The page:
3. How aware are and were you of the dominating presence of older poets traditional and contemporary?

I became more aware of different types of poetry through my education, at school and studying English Literature both at A Level and for my undergraduate degree. I do respect formal poetry and the poetry of the canon; I feel as writers we need to understand our history, those tropes and traditions that underpin definitions of ‘poetry’ so that we can work with them and be brave enough to bend those ‘rules’, to challenge them and to experiment with them.

My Masters introduced me to many more women writers and writers of colour. I fell in love with the writing of the female Beat poets and their work allowed me to believe that it was ok to use experimental and hybrid techniques, and that this was poetry. I find the work of Diane di Prima inspiring.

I don’t think experimental hybrid writing has hit the ‘mainstream’ yet but it is gaining much more respect and prolife because there are now indie presses willing to publish and promote this work.

As a writer from a working-class background, I am acutely aware of those writers who have been to the ‘right’ kind of Unis, studied the ‘right’ kind of creative writing courses and have mentors and through them develop relationships with big presses. These writers seem to have ‘profile’ right from their first publication – winning awards, being interviewed by the national press etc. It is sometimes demoralising to think of this as it can make the poetry world seem very competitive and closed off.

4. What is your daily writing routine?

It is very hard to maintain a daily writing routine with full time work commitments and a young family.

I often have a lot of ideas percolating in my head. I will write notes; I will write things down in prose. When I come to type this onto my laptop, I can then begin to think about a poetic line and the shape on the page. I like to write listening to music – music that I feel matches the style / tone / mood of the poem; I find this really helps to inspire me.

I found lockdown very difficult – managing work and home-schooling two small children. However, I also realised that I have to write, I need to write to feel like me – to be who I am. Forcing myself to find time for writing really helped to survive the stress, pressure and anxiety of this time.

5. What subjects motivate you to write?

I am motivated most to write about my own identities and experiences. It is important for me to challenge perceptions and stereotypes associated with being female, disabled and working class. In the last 18 months I have been diagnosed with severe Crohn’s Disease which is a debilitating, incurable bowel disease; it is also a registered disability. I have struggled to come to terms with the unpredictable and vulnerability of my physical body particularly as I am a very able and capable person, and also a control freak. I hate that my body lets me down and makes it impossible to things when I want to do them sometimes. I lot of my writing recently has been about coming to terms with this.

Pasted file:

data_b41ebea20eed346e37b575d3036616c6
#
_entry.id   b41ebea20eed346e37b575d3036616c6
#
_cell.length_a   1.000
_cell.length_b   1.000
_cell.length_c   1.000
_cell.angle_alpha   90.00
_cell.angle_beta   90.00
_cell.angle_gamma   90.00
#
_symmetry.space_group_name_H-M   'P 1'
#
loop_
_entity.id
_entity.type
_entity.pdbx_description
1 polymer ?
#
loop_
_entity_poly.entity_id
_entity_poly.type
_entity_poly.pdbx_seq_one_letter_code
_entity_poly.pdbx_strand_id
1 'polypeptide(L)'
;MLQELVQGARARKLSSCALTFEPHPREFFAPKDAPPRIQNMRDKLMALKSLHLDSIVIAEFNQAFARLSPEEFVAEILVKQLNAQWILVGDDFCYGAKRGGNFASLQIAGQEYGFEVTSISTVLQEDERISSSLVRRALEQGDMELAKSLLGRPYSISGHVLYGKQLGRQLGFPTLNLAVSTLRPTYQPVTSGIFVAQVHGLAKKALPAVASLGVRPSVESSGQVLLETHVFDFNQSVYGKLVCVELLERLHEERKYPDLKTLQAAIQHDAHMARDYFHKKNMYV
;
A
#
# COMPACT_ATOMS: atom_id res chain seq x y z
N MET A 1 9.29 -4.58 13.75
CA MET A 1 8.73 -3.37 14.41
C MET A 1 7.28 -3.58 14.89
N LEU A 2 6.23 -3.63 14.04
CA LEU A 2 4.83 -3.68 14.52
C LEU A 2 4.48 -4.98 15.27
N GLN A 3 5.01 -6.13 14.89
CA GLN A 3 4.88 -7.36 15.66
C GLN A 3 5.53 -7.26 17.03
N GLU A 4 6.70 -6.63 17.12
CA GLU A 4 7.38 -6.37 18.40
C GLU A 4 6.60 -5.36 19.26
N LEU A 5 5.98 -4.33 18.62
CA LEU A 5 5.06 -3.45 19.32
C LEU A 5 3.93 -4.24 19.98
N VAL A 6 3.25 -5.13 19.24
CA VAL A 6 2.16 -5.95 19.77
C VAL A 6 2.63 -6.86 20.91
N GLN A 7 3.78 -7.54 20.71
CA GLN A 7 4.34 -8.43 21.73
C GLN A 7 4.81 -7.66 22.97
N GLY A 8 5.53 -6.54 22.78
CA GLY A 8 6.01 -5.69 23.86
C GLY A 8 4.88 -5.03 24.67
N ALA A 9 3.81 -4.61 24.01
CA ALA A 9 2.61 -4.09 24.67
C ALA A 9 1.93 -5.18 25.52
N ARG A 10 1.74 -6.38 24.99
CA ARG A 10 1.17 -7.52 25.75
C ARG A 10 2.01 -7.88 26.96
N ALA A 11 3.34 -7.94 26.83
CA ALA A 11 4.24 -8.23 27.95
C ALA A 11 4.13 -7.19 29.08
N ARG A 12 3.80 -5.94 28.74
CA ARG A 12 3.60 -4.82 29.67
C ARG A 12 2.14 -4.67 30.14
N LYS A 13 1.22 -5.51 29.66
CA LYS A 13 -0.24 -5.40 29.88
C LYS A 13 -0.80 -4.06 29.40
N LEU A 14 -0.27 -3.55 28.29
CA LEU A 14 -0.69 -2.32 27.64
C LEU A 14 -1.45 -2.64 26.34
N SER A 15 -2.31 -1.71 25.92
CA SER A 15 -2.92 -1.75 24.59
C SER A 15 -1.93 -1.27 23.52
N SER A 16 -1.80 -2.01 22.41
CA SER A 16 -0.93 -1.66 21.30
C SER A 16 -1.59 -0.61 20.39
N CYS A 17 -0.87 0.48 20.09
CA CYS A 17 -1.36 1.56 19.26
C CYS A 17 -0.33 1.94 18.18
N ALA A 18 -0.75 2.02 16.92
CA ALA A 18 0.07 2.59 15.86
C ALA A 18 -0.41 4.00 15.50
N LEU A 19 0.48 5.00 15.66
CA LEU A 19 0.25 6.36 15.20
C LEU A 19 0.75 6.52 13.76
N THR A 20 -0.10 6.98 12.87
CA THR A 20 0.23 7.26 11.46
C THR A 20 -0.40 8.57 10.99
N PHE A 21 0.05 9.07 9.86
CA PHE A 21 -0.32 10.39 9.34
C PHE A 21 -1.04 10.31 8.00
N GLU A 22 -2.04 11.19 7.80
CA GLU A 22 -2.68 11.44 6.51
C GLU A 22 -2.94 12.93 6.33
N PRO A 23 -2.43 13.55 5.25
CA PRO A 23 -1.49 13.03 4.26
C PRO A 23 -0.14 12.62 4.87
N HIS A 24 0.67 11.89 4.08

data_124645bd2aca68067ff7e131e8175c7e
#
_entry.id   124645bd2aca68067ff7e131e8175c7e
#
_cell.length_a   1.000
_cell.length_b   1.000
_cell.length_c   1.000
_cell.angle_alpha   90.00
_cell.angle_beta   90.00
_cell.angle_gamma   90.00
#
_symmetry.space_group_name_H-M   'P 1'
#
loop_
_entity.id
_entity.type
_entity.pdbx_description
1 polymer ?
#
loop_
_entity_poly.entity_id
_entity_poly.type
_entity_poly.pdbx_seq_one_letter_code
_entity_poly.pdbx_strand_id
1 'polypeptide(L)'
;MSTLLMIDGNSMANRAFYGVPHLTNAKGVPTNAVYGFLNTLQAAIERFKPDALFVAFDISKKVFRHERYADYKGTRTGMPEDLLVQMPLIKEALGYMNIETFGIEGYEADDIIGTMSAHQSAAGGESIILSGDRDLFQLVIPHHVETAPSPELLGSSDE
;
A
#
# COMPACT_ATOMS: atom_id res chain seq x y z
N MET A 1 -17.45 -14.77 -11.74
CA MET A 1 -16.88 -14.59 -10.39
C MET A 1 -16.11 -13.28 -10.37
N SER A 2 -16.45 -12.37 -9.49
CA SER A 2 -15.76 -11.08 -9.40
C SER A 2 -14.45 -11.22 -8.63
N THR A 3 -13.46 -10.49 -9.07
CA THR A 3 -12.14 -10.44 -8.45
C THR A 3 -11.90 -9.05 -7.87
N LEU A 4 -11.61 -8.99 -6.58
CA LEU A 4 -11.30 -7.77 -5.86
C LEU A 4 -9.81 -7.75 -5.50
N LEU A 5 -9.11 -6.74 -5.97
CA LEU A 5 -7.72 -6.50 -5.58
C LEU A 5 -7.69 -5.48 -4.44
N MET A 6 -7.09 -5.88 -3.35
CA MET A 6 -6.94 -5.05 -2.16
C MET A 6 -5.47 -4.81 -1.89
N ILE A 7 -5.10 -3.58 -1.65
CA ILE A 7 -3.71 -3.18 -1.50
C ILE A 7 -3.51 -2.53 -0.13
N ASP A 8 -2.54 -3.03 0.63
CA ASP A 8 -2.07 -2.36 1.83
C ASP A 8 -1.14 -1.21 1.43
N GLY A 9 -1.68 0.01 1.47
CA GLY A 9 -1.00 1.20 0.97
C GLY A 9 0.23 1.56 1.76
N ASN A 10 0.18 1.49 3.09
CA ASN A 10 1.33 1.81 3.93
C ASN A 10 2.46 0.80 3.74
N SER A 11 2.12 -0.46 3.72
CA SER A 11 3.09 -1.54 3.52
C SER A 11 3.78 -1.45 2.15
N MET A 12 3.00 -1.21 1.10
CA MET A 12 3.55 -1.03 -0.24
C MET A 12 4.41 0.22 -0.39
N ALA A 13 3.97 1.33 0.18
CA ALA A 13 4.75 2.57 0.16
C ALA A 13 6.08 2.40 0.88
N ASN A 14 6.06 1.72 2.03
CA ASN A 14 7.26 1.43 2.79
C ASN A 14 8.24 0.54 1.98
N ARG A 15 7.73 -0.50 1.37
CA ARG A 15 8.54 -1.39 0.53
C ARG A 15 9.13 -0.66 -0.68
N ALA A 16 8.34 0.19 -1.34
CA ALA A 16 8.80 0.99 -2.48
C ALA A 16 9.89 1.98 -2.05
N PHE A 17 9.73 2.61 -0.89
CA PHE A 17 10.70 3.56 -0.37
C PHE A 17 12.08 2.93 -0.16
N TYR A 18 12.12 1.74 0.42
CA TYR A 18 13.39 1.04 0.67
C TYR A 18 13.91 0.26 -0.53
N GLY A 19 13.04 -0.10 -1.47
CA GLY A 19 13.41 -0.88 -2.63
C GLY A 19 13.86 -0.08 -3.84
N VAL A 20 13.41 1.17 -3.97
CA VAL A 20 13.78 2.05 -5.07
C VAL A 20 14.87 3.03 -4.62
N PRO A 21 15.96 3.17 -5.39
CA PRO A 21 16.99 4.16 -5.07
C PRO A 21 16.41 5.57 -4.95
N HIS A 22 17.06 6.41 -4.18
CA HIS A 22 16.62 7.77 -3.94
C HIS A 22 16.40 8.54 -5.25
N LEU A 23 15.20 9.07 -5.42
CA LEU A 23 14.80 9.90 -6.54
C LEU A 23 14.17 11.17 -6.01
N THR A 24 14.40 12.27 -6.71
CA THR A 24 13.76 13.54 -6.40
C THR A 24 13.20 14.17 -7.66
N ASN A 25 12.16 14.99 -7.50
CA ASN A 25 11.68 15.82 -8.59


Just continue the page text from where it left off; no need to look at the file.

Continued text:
I was committed to becoming an academic alongside writing since I completed my undergrad degree, because of financial circumstance I had to get a full-time job and complete post-grad study part-time. It took me 12 years to secure the full-time permanent contract of my dreams at the University of Worcester. However, I struggle with imposter syndrome daily and am still figuring out what it means to be a ‘working class academic’. This is also a key theme of my writing at the moment. Working class experience and identity is a key theme of my latest pamphlet.

I am also inspired by social and political issues: I was a founding member of the Women’s Equality Party and being a feminist is an integral part of who I am. I continue to support their campaigns and activities and find that this and my research in gender studies and identity politics often infiltrates my writing. This was especially the case for my collection, Cutting the Green Ribbon with Hesterglock Press. Being committed and inspired by social, cultural, political issues, a lot of my very recent work is inspired by the precarious condition of our natural world and all that jeopardises it – the climate crisis, nuclear armament, the proliferation of smart technologies. I am exploring these issues in the creative writing element of my PhD research.

6. What is your work ethic?

I am self-confessed workaholic! I work 40-50 hours per week in my day job at the University of Worcester as a lecturer in Media and Culture. I teach and have research goals. I make time for my own writing around these commitments, an average minimum 10 hours a week. I would like to have more time for writing and reading!

7. How do the writers you read when you were young influence your work today?

I think I write about nature and the natural world because of my very early love for the Romantics which also includes Blake who also write about controversial social / political / cultural issues. This may also be why I am interested in human capabilities, identity and potential.

8. Whom of today’s writers do you admire the most and why?

I am a big fan of so many poets, it is hard to say! I enjoy the work of Andrew McMillan because of the way he uses space on the page to create rhythm and pace, but also because he writes frankly about his own experiences and identity.